• amy

    I love “playing” with quails eggs. Plus, personally for me, they’re perfect snack size…I prefer them over regular boiled chicken eggs.

  • Wilma de Soto

    @Kerrie That’s a great question. I wonder what the ratio would be for a Quail Egg Pound Cake; especially since they are so rich.

  • Wilma de Soto

    @Kerrie That’s a great question. I wonder what the ratio would be for a Quail Egg Pound Cake; especially since they are so rich.

  • Jessamyn

    I’ve seen quail eggs done on a cobb salad – instead of slicing the egg, leaving it whole. I’m playing with a pickled veggies and non-leafy greens cuckoo’s nest salad. Two hard boiled quail eggs in a ‘nest’ with 1 pickled pearl onion. The nest made of takuan, black radish, rhubarb, and flat strips of zucchini (the flat cheese cutters work wonders, I’ve done noodles in a gluten free lasagna doing this) or cucumber. Pickled threads (using a channel knife) of english cuke. Still playing with the flavour profile. Only needs a tad salt and maybe a sherry reduction drizzle for ‘dressing’.

  • Josh Schwartz

    Deviled quail eggs are great for amuse bouche or as an hors d’oeuvre at parties. Especially if they they are garnished with a bit of Benton’s bacon.

  • The Little Teochew

    I love quails’ eggs! We get them very easily and cheaply here in Singapore, and I am always adding them into stews and soups for a one-dish meal. Great photos!!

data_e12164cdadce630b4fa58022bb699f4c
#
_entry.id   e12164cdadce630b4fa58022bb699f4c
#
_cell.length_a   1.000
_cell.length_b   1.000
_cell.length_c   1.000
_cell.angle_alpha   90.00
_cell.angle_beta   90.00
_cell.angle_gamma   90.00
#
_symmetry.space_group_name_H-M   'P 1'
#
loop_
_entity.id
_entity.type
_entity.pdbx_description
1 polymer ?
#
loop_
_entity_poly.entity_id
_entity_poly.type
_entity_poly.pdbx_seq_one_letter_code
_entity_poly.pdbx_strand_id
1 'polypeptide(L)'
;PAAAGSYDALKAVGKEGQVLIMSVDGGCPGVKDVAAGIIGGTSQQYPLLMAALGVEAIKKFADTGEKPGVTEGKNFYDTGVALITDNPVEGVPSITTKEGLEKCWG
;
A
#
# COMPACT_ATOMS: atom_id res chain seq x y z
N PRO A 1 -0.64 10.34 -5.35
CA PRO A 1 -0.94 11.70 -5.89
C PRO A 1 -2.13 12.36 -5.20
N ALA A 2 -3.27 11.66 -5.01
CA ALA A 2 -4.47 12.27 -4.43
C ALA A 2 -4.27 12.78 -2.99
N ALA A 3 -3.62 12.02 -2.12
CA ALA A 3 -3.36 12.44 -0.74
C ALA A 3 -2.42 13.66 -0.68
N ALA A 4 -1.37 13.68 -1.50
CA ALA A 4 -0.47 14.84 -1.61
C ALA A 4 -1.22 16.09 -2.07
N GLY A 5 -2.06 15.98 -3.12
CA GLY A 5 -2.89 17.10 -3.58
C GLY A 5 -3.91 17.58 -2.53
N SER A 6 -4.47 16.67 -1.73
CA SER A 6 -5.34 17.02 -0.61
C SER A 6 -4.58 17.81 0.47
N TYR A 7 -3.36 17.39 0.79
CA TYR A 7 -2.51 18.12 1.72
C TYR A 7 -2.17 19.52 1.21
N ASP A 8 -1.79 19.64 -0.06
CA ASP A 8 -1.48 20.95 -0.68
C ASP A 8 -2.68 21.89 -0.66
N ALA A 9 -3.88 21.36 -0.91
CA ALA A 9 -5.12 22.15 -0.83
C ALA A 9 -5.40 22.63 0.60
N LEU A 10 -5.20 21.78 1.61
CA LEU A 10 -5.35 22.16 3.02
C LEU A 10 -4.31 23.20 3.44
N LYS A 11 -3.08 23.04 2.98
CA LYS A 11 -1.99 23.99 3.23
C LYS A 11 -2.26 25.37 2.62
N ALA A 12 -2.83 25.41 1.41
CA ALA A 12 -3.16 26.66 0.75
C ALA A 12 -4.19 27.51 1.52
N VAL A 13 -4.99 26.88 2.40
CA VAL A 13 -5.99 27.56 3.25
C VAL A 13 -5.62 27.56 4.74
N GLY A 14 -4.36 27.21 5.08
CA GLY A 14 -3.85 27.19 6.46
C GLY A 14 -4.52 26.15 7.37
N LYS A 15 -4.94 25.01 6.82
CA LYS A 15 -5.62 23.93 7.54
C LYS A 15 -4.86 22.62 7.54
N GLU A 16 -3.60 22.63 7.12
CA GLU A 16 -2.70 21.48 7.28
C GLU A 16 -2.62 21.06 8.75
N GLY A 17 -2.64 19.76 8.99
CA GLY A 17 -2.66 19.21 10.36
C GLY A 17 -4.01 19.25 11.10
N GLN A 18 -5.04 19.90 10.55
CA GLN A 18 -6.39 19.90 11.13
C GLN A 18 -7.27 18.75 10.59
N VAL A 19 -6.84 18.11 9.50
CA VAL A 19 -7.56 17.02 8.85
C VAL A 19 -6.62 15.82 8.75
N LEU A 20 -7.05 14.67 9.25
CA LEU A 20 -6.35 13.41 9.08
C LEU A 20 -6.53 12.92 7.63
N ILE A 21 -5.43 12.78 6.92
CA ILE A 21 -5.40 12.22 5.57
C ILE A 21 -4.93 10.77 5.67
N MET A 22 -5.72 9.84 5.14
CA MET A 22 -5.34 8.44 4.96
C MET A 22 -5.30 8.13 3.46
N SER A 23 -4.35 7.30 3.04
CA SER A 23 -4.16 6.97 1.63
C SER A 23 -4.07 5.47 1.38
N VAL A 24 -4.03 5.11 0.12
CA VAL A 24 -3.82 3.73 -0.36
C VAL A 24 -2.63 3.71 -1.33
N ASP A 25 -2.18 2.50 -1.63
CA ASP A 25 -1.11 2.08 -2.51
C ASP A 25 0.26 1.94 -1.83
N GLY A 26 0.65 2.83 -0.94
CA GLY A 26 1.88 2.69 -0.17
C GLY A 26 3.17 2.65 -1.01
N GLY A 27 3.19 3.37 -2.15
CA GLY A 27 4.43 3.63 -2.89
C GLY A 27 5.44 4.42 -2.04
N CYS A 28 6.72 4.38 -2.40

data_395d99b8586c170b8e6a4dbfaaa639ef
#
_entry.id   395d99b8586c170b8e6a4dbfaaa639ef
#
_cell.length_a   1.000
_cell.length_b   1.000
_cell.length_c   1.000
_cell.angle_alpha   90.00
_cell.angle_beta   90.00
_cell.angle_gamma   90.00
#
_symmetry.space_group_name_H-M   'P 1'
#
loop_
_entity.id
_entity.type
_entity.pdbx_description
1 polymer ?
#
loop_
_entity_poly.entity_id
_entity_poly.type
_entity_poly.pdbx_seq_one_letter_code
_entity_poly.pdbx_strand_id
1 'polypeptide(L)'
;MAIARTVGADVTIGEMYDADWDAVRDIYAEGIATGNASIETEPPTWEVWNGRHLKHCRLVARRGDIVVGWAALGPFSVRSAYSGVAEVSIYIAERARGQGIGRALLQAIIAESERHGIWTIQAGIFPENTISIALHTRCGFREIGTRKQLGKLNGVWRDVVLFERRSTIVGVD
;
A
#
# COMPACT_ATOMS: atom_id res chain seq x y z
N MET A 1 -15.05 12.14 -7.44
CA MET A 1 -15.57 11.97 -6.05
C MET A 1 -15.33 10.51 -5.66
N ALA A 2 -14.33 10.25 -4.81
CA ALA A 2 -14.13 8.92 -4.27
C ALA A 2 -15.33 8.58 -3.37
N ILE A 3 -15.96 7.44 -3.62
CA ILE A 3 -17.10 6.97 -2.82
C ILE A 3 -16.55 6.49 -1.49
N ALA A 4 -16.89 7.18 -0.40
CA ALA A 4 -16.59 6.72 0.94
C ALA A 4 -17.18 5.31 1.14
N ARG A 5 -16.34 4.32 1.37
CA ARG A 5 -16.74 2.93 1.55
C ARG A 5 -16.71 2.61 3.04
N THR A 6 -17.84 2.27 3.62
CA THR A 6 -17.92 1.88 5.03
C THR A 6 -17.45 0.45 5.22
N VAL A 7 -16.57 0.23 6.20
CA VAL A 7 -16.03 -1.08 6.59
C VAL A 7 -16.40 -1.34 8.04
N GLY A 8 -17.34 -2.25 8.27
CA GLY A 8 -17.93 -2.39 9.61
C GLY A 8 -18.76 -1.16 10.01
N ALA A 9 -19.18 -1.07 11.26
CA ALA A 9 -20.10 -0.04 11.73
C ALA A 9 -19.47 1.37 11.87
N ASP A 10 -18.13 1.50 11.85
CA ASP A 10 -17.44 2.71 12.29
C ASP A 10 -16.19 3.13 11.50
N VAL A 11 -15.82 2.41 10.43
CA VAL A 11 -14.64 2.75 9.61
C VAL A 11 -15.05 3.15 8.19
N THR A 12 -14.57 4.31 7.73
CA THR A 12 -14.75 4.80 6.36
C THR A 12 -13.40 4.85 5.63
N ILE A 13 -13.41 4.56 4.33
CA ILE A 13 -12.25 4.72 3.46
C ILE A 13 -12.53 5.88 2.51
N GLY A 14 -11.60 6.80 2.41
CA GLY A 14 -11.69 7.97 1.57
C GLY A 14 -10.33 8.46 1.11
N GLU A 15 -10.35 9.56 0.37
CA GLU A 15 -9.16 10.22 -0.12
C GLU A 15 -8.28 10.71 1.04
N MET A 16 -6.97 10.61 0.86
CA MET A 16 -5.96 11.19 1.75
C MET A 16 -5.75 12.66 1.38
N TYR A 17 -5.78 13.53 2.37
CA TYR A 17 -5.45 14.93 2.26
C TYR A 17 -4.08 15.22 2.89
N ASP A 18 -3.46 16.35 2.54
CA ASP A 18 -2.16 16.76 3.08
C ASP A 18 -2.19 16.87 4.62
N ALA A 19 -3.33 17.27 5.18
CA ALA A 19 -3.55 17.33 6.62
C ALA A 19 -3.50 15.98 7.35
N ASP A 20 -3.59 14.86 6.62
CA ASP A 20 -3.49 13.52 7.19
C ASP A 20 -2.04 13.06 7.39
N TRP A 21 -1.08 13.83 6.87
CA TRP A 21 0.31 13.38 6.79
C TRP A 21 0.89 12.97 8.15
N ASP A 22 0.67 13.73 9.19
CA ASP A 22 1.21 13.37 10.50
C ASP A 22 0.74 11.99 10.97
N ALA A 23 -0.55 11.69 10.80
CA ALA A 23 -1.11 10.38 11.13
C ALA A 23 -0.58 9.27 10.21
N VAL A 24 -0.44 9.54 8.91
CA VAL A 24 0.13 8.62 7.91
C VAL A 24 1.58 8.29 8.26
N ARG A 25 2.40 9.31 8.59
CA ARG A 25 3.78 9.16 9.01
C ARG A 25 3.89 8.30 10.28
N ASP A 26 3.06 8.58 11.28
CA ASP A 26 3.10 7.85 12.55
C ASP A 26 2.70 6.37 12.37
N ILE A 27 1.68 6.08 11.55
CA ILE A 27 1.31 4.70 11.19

• Kate in the NW

    They do have lovely flavor – and although it ruins the “cuteness factor”, I do sometimes scramble them. I use an ice pick to poke little holes in the top and bottom, stick a toothpick in there to break the yolk, and then blow the contents of the egg out one end, leaving me the gorgeous shell. We have a bunch of them piled up in a beautiful little bowl we bought on a trip to France – a quirky and perfect kitchen decoration on the windowsill, and a constant reminder to buy and use the tasty things!

  • scott

    hard boil the quail eggs and wrap them in pork sausage and bread them, mini “scotch eggs”.

  • Mike

    Bought the App, love it.

    I’ve never cooked with quail eggs, per se, but I’ve used them several times with sushi.

    Hand rolled (temaki) california roll with real king crab. Put a half of spoon of tobikko/masago on top. Stick a finger in that to make a nest and then put the yolk of the quail egg on top in the nest.

  • tanders

    Please let me know that the rario app will also be introduced on ANDROID… the transition should be simple enough and it would be GREATly appreciated…


  • Rachel

    They would be great for smaller slices of bread made into eggs in a hole/toad in the hole/eggs in the basket/whatever your cultural moniker for that great breakfast treat of a slice of bread with a whole in the center filled with fried egg.

  • Jen


    How did you peel them?

    I’ve tried the mini Quail Deviled eggs, but I could never get the darned things peeled without mauling them.

  • Rois

    Once upon a time my Dad raised Quail and we would pickle the eggs.Pickled they are very nice with a salad.Peeling is a pain and there must be a trick to it.
    I have also had whole Quail eggs dropped into the Vietnamese style of noodle soup -Pho. The egg ends up tasting like an extra yummy poached egg.

  • Pete from DC